First, we conduct experiments by using the VQA 2.0 dataset as the source domain and the VizWiz dataset as the target domain, to evaluate the effectiveness of our proposed method for multi-modal domain adaptation. We also conduct experiments in the opposite way, using VizWiz as the source domain and VQA 2.0 as the target domain, to further demonstrate the effectiveness of our approach.
We need to emphasize that we choose not to use an overly strong base model (i.e., question embedding from FastText, complex fusion techniques, OCR tokens etc.), as our focus is on multi-modal adaptation instead of the base model itself. Despite that, we will show that our proposed domain adaptation method with a weaker base model still outperforms the fine-tuned state-of-the-art model.
5.5 Results and Analysis
Adaptation from VQA 2.0 to VizWiz As discussed in previous sections, we first pretrain a source model on the VQA 2.0 dataset, and then adapt the pretrained source model to the target dataset VizWiz. The results of our proposed method and other leading methods are shown in Table 2.
We first compare our method with the original VizWiz baseline proposed by , the previous state-of-the-art VQA model BAN by  and the current state-of-the-art VQA model Pythia by . It is clear that our method outperforms the state-of-the-art models by a significant margin from Table 2.
In order to validate that the better performance of our method is not due to a strong base model, we additionally report the results of our method in Table 3, with 1) training our single base model from scratch using only the VizWiz dataset (Target only), 2) fine-tuning from the model pretrained on the VQA 2.0 dataset (Fine-tune), and 3) our proposed domain adaptation method (DA). From Table 3, it shows that our model fine-tuned from VQA 2.0 is about percent worse than Pythia fine-tuned from VQA 2.0 ( vs. ), indicating that the better performance of our final model than the state-of-the-art is not from a strong base model. Moreover, the accuracy of our base model trained from scratch is , falling behind percent to Pythia trained from scratch, which is consistent with our observation that our method even with a weaker base model can achieve superior final results.
|Pythia222Please note that, the accuracy for Pythia was obtained by fine-tuning from the model pretrained on the VQA 2.0 dataset.||54.72|
|(Accuracy in %)||Overall||Yes/No||Number||Answerable||Other|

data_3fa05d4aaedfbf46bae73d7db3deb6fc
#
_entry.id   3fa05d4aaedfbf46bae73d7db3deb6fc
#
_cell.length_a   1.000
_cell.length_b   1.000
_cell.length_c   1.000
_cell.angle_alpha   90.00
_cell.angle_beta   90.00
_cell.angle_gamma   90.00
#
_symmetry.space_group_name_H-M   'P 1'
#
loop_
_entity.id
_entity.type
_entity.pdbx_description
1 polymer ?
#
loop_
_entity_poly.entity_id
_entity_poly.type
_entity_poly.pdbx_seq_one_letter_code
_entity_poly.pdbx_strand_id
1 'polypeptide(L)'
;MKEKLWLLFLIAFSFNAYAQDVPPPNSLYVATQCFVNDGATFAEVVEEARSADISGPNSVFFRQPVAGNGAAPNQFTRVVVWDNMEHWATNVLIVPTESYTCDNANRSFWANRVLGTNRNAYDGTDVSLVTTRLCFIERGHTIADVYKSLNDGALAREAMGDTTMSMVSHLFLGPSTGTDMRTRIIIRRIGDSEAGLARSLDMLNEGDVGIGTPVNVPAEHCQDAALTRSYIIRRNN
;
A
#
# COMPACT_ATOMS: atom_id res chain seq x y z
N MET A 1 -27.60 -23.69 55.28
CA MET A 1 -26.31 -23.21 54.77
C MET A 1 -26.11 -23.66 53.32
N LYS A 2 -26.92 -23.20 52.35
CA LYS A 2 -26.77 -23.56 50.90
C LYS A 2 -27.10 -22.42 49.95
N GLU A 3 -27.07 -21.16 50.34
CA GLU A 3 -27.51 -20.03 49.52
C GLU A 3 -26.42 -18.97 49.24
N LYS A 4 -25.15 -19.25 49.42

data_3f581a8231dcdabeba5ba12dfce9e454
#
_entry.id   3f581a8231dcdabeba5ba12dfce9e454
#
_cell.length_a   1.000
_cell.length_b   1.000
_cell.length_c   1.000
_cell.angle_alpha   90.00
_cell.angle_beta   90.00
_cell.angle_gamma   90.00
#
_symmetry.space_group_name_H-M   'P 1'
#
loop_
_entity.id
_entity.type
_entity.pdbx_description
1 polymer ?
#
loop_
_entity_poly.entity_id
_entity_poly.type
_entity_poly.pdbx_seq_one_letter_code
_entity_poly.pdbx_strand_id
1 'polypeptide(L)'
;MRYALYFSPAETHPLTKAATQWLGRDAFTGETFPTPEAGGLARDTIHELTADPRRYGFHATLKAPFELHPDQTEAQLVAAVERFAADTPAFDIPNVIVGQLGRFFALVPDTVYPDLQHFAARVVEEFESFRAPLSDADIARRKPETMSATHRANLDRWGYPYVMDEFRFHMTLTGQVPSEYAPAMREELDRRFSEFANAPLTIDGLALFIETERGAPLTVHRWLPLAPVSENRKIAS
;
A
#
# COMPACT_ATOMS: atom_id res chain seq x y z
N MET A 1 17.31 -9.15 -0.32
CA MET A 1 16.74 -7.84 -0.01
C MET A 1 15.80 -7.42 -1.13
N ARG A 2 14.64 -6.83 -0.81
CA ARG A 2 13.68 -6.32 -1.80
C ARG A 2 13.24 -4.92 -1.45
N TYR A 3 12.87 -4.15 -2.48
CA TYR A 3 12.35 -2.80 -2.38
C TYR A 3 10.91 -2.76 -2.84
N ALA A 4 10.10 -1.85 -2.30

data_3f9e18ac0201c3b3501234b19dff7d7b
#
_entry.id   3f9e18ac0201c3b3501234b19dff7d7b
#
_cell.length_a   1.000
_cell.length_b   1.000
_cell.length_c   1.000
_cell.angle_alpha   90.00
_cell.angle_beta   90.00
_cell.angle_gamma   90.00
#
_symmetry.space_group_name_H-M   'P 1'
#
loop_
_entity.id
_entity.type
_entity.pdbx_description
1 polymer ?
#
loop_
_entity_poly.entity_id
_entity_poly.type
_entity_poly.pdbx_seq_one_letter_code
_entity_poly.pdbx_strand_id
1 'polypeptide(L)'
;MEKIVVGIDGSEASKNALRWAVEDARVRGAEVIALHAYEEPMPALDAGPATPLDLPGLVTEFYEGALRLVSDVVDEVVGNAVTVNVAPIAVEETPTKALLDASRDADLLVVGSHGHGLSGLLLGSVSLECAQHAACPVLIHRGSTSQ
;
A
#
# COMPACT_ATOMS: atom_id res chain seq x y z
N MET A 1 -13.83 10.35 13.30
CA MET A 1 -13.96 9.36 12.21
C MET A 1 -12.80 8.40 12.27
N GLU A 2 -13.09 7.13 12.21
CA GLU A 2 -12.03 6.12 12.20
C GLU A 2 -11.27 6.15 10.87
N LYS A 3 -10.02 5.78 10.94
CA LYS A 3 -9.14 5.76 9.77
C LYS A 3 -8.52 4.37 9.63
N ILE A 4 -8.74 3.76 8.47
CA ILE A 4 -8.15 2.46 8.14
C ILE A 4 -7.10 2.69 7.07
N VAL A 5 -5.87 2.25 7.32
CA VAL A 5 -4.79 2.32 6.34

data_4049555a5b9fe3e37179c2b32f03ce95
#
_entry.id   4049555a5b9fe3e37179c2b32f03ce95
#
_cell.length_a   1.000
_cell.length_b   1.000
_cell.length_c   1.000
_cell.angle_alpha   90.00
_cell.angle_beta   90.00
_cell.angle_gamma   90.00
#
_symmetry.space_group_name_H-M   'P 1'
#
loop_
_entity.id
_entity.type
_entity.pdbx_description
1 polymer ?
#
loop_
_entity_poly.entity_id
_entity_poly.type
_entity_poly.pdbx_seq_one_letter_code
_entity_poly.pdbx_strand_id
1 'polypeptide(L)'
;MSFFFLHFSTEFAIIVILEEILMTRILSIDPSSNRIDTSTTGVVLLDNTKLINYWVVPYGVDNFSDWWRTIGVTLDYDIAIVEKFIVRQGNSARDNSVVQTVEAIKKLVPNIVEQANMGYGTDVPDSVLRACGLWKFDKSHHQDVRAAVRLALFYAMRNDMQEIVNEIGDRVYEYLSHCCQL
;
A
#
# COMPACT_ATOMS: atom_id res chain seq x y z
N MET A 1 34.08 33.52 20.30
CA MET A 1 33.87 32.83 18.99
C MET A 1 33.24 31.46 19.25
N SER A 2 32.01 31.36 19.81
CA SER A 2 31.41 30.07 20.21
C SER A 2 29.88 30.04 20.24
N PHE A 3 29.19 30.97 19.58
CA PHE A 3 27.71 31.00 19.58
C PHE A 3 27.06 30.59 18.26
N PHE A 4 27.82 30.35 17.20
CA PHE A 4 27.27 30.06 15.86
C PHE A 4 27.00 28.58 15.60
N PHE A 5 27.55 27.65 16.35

Results breakdown into answer categories Table 4 shows the accuracy breakdown into different answer categories. The results show that our model achieves new state-of-the-art performance on “Number” and “Other” categories as well as overall accuracy. Note that the overall accuracy for Pythia in this table is instead of which we were unable to reproduce using the released code and there are no breakdown numbers reported associated with it. The best we can achieve with Pythia (after fine-tuning from VQA 2.0) is and the corresponding breakdown numbers are reported in the table.
|(+ Fine-tune)||53.97||+ 0.86|
|+ MMD on V and Q, CLS||55.46||+ 1.49|
|+ MMD, GRL on joint||55.87||+ 0.41|
|+ Ensemble of 3 models||56.20||+ 0.33|
Ablation study We conduct an ablation study to show the contributions of different components of our method. Specifically, we consider: 1. Target only: Training the base model using only the data in the target domain. 2. +Fine-tune: Pretrain a model on the source VQA 2.0 dataset and then fine-tune the model on the target VizWiz dataset. Please note that this is unavailable during adaptation thus it is marked inside “()”. 3. +MMD on V and Q, CLS: Our domain adaptation method with MMD alignment on visual and textual features separately, and classification modules applied for both domains. 4. +MMD, GRL on joint: Our domain adaptation method with MMD alignment also on the joint embeddings of both domains, along with the domain discriminator by gradident reversal layer. 5. +Ensemble of 3 models. The results show that the multi-modal MMD brings the most significant performance gain, which validates that aligning on every single modality is beneficial to the transferability of multi-modal tasks. In addition, MMD on joint embedding and discriminator is also crucial to bring further performance gain. Not surprisingly, an ensemble of three models pushes our performance even higher to , which is the state-of-the-art performance to date.
Comparisons on domain adaptation methods We compare our multi-modal domain adaptation method with some popular domain adaptation methods, including DANN , ADDA , WDGRL , and SDT . Note that DANN, ADDA and WDGRL were originally designed for unsupervised domain adaptation. For fair comparison, we fine-tune the model using target labels after unsupervised adaptation (hence they are indicated by a suffix ‘+’). SDT is currently the most popular and best-performing supervised domain adaptation method. The results shown in Table 6 illustrate that compared to direct fine-tuning, the existing domain adaptation methods do not help much (DANN performs even worse) in the multi-modal task, while our method outperforms both direct fine-tuning and existing domain adaptation methods by a notable margin.